Neo4j offers three models for this: Neo4j Graph Search, FastRP, and Node2Vec, which is an extension of Word2Vec. Graph Sage and Fast RP are powerful algorithms that take into account feature information. Fast RP was developed to improve upon NoteVac and is much faster. Graph Sage is a more full-blown graph neural network that can predict vector representations for new nodes added to the graph. With ground truth labels, traditional machine learning methods can be used to learn the association between vectors and labels. Neo4j supports three workflows: node classification, link prediction, and node regression. A pipeline architecture is used for fine tuning parameters, computing features, and training models.
Graph Neural Networks
Graph Neural Networks (GNNs) have become one of the top three topics in Machine Learning, as seen by submissions to major conferences such as ICLR. GNNs have been used in a variety of applications such as protein folding, fighting Ebola, and digital assistants like KBC's Kate. GNNs can detect implicit relationships, create semantics, and perform Knowledge Graphs. They differ from Neural Networks in that GNNs use embeddings and weights for both the embeddings and the neural networks. Research into GNNs began in 2003-2009 but it wasn't until 2016-2018 with the development of Graph Convolution Neural Networks that it gained explosive growth.
Chatbot with Knowledge Graph
This article describes how a chatbot with a Knowledge Graph underneath it has a 90% retention rate. It provides a toy example of a graph with nodes about Elon Musk related to solar power, cars, machines, and Mars planets. It also explains how link prediction and Knowledge Graph completion can be used to answer questions from the graph. Lastly, it introduces Transformers, a language model used to create Knowledge Graphs for biomedical applications, and provides guidance on getting started with Neo4j.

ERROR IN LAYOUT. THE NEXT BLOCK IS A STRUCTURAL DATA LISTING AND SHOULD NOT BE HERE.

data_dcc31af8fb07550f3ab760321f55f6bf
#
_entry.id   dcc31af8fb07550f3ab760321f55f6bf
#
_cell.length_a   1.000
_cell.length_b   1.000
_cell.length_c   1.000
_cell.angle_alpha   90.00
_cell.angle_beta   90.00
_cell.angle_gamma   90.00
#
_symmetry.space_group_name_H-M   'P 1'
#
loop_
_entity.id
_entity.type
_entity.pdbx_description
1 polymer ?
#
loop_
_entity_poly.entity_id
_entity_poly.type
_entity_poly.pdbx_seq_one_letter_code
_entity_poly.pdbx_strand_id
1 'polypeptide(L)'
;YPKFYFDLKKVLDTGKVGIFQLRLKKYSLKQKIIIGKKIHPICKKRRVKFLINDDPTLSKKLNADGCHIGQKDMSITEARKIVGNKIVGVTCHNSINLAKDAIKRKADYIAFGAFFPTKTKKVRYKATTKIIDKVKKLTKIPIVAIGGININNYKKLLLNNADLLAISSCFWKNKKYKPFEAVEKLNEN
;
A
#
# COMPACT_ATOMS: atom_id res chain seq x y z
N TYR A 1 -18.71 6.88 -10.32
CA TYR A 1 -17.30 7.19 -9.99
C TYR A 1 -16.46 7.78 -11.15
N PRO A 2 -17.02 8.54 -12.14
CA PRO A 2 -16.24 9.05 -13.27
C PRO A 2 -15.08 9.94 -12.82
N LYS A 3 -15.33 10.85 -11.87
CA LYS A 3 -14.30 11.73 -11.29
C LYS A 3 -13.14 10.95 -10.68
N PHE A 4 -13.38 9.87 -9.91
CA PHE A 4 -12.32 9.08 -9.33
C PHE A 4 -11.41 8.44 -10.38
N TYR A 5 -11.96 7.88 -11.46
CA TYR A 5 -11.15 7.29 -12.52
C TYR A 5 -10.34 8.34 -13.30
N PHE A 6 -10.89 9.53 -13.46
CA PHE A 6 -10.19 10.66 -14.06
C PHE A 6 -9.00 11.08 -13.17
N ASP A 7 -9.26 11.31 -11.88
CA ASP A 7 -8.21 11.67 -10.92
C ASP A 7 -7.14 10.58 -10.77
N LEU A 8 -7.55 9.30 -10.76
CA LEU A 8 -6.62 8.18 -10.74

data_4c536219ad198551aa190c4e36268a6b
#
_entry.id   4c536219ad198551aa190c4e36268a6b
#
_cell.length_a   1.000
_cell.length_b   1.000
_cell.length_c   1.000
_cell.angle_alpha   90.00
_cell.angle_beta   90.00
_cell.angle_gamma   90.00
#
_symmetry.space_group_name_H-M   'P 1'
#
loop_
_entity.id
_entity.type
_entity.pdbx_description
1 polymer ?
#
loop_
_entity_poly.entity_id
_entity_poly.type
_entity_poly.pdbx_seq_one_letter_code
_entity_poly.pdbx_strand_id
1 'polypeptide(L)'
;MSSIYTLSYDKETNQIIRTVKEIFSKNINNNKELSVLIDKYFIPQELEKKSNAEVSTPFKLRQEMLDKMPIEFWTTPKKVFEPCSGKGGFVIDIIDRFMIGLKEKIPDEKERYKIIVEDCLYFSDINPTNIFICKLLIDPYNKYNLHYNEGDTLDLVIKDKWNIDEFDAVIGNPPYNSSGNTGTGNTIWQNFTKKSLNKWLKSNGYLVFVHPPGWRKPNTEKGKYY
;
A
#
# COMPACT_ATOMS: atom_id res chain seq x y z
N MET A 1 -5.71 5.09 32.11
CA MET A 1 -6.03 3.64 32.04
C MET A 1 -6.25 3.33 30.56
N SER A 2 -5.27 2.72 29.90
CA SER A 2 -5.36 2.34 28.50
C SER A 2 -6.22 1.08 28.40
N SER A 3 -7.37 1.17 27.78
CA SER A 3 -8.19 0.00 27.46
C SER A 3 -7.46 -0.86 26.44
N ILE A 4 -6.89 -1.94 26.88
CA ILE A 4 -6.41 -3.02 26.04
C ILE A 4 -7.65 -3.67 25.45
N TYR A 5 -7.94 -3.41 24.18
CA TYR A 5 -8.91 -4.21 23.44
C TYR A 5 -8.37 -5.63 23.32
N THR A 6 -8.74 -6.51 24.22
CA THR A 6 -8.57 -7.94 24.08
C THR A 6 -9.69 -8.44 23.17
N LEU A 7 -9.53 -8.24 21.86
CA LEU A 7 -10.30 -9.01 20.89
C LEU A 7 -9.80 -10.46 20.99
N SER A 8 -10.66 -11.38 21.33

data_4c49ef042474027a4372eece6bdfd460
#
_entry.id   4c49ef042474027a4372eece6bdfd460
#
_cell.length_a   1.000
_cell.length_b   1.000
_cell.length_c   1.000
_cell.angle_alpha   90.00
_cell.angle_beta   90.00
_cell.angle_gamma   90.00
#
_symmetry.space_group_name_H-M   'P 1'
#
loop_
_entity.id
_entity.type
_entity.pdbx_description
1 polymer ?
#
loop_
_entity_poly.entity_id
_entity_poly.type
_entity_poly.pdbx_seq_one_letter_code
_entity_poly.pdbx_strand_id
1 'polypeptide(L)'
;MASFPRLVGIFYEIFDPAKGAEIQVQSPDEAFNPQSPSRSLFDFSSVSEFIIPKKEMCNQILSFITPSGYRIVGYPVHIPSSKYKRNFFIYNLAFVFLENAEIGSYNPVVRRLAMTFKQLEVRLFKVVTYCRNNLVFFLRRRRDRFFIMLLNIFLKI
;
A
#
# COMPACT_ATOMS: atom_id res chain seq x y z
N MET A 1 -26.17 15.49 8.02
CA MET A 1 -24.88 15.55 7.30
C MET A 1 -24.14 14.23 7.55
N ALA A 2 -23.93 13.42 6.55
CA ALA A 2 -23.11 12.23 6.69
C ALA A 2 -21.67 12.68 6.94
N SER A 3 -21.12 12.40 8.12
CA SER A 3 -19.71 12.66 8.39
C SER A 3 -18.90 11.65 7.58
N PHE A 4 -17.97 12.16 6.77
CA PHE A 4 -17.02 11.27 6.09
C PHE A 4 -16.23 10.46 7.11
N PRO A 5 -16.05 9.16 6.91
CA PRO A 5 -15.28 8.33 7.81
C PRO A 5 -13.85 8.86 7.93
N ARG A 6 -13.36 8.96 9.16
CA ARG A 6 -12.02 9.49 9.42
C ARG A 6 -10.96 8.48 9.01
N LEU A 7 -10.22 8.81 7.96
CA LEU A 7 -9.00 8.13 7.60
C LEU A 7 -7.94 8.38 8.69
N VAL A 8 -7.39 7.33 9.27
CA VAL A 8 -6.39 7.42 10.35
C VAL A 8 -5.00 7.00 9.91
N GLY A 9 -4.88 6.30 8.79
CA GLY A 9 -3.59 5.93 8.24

This presentation discussed how to use graph technology with Python to run algorithms and get results. Graph algorithms such as closeness centrality and centrality have been improved for scalability and are open source. Additionally, users can modify the code and use the Prego API to run their own version of the algorithm in Neo4j. Finally, resources are available to help users on their graph journey. This talk provided a comprehensive overview of knowledge graphs, graph data science, graph embeddings, and graph machine learning. Attendees now have a better understanding of how to use graph technology to analyze relationships and solve problems.
You can also ask questions on the complete talk using Devoxx Insights